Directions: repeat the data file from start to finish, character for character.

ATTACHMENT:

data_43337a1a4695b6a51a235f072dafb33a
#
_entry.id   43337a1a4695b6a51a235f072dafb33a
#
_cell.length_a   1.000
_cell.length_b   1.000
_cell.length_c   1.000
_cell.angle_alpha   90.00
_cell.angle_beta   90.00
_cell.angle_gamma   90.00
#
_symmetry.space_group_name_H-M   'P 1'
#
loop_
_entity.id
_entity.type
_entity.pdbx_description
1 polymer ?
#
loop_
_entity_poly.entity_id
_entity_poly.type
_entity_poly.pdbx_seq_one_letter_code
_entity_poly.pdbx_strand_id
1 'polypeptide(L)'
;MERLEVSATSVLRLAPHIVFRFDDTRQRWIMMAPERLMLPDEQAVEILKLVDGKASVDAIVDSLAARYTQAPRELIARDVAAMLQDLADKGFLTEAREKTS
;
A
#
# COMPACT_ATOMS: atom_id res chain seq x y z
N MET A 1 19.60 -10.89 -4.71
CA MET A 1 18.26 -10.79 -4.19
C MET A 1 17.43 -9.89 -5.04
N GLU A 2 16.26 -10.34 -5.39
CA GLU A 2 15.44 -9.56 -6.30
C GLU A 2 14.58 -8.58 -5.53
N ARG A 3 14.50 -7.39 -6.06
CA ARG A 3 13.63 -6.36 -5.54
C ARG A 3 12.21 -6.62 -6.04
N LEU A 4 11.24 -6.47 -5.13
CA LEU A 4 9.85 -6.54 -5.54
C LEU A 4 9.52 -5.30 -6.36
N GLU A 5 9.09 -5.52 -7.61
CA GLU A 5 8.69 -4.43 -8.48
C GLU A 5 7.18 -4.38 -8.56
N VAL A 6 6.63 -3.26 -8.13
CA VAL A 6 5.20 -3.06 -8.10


data_43337a1a4695b6a51a235f072dafb33a
#
_entry.id   43337a1a4695b6a51a235f072dafb33a
#
_cell.length_a   1.000
_cell.length_b   1.000
_cell.length_c   1.000
_cell.angle_alpha   90.00
_cell.angle_beta   90.00
_cell.angle_gamma   90.00
#
_symmetry.space_group_name_H-M   'P 1'
#
loop_
_entity.id
_entity.type
_entity.pdbx_description
1 polymer ?
#
loop_
_entity_poly.entity_id
_entity_poly.type
_entity_poly.pdbx_seq_one_letter_code
_entity_poly.pdbx_strand_id
1 'polypeptide(L)'
;MERLEVSATSVLRLAPHIVFRFDDTRQRWIMMAPERLMLPDEQAVEILKLVDGKASVDAIVDSLAARYTQAPRELIARDVAAMLQDLADKGFLTEAREKTS
;
A
#
# COMPACT_ATOMS: atom_id res chain seq x y z
N MET A 1 19.60 -10.89 -4.71
CA MET A 1 18.26 -10.79 -4.19
C MET A 1 17.43 -9.89 -5.04
N GLU A 2 16.26 -10.34 -5.39
CA GLU A 2 15.44 -9.56 -6.30
C GLU A 2 14.58 -8.58 -5.53
N ARG A 3 14.50 -7.39 -6.06
CA ARG A 3 13.63 -6.36 -5.54
C ARG A 3 12.21 -6.62 -6.04
N LEU A 4 11.24 -6.47 -5.13
CA LEU A 4 9.85 -6.54 -5.54
C LEU A 4 9.52 -5.30 -6.36
N GLU A 5 9.09 -5.52 -7.61
CA GLU A 5 8.69 -4.43 -8.48
C GLU A 5 7.18 -4.38 -8.56
N VAL A 6 6.63 -3.26 -8.13
CA VAL A 6 5.20 -3.06 -8.10